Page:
After we departed from Hampton, we arrived at Chester four and a half hours later. We looked around the city walls, amphitheatre and museum, stopping for 30 minutes of free time also to explore the town centre. The modern town was actually built around the Roman walls – there are some wall sections still there in the streets! Then we arrived at our accommodation, The Sill, and had dinner. Afterwards, we listened to a fun lecture about the Roman Army – we got to wear replicas of the armour, and also see unearthed artefacts with remnants on them!
The next day, we departed to Cawfields for a guided walk. Along the way, the guide told us all about Roman weapons and armour; and that it actually took 800 years for the Romans to invade Britain because of the British tribes unrivalled metalwork! We walked to Milecastle 42, which is the 42nd milecastle along Hadrian’s Wall. Every Roman mile along Hadrian’s Wall (which is slightly less than a mile) there is a Milecastle. These Milecastles were placed at strategic positions, and housed 20-30 auxiliary soldiers.
After this, we arrived at the Roman Army Museum, watching a 3D film about Vindolanda and Hadrian’s Wall and some very interesting facts about the Roman Army. We also attempted to see if we were good enough to become Syrian archers; trying a simulated bow which measured how far the arrow would go based on our pull strength. I got around 220 metres, which is a very good score.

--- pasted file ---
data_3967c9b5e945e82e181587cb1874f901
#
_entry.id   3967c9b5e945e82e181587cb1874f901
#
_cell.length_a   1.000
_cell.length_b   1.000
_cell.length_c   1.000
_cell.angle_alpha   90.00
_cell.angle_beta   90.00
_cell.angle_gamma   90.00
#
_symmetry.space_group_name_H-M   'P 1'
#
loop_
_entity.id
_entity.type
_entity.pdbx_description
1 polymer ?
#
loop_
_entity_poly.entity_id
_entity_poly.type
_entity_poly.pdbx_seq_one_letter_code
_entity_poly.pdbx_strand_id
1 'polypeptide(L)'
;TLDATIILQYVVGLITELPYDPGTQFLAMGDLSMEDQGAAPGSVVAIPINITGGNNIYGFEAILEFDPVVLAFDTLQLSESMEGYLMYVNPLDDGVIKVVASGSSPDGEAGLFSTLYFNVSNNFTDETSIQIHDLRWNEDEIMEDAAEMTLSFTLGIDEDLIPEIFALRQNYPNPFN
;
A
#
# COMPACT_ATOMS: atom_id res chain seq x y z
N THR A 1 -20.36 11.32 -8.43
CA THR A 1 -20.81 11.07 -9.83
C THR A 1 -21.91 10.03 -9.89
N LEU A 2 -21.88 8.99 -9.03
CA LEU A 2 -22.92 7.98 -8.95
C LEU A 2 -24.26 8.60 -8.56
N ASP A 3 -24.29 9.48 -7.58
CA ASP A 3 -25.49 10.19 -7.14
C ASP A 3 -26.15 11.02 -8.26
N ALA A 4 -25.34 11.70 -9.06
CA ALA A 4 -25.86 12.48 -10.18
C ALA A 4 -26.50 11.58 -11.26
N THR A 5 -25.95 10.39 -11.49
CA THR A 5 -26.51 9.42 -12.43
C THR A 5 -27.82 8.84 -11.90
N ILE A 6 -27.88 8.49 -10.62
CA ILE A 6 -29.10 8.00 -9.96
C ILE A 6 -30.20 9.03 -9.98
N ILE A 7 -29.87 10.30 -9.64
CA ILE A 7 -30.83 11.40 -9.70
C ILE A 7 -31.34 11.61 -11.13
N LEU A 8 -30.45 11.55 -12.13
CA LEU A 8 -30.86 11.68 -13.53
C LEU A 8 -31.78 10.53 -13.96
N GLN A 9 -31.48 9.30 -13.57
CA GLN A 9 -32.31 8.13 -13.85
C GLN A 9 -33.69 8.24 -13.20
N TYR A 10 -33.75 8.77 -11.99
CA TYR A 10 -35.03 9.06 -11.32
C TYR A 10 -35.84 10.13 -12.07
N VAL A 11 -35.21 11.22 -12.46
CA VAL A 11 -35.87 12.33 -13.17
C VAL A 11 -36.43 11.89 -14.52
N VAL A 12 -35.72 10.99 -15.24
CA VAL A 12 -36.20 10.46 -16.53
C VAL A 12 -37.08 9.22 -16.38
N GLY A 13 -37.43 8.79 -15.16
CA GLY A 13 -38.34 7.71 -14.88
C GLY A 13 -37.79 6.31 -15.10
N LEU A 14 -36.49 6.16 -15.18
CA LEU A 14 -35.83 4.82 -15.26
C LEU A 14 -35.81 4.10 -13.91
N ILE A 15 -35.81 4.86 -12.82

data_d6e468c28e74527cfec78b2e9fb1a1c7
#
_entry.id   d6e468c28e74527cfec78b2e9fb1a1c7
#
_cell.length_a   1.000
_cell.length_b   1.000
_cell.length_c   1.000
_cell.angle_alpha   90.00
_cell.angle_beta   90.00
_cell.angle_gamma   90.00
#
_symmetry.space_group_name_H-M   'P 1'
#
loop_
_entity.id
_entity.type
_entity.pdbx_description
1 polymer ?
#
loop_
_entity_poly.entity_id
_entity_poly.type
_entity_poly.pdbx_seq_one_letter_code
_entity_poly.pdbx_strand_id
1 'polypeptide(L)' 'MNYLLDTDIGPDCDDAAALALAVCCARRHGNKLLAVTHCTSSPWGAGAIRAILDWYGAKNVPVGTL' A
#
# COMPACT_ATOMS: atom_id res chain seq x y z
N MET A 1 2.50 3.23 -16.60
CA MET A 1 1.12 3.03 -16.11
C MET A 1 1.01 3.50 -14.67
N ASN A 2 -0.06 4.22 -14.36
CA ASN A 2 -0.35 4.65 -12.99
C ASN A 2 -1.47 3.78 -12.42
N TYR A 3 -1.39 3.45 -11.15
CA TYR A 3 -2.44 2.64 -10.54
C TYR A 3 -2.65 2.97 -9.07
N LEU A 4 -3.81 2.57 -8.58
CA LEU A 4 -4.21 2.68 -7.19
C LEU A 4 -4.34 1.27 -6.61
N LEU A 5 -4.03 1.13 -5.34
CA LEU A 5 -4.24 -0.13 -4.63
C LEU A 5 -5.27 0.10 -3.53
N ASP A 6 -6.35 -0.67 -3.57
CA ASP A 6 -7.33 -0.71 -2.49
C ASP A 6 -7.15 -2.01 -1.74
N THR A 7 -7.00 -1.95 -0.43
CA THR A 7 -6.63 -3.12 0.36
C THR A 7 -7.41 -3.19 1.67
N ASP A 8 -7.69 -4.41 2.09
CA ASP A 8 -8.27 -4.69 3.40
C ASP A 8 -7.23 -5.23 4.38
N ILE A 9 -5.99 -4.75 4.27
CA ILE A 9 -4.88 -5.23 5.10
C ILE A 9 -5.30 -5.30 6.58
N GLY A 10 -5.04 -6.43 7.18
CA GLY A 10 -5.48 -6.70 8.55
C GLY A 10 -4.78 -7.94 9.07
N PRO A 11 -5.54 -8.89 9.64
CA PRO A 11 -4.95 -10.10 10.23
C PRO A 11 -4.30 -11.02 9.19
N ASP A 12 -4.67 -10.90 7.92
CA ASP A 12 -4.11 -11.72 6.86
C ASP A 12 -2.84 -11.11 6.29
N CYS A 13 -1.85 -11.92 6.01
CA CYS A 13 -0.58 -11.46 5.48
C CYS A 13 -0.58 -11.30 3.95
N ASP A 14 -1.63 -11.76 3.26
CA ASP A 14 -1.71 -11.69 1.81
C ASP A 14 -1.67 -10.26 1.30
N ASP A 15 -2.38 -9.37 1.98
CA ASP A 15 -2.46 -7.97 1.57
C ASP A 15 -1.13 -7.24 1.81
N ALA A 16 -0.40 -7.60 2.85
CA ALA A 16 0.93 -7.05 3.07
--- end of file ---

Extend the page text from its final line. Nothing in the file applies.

Then, we departed to see Vindolanda for ourselves. Vindolanda was one of many Roman frontier forts and settlements – unearthing them gives us a very personal window into the lives of people who lived here. The Vindolanda museum houses the fruits of the excavations including some of the famous Vindolanda writing tablets. It is one of the best-preserved Roman forts, in part due to that it has only been excavated for 48 years, and still has over 100 years’ worth of archaeology to come. That night, we did a fun trivia quiz for entertainment.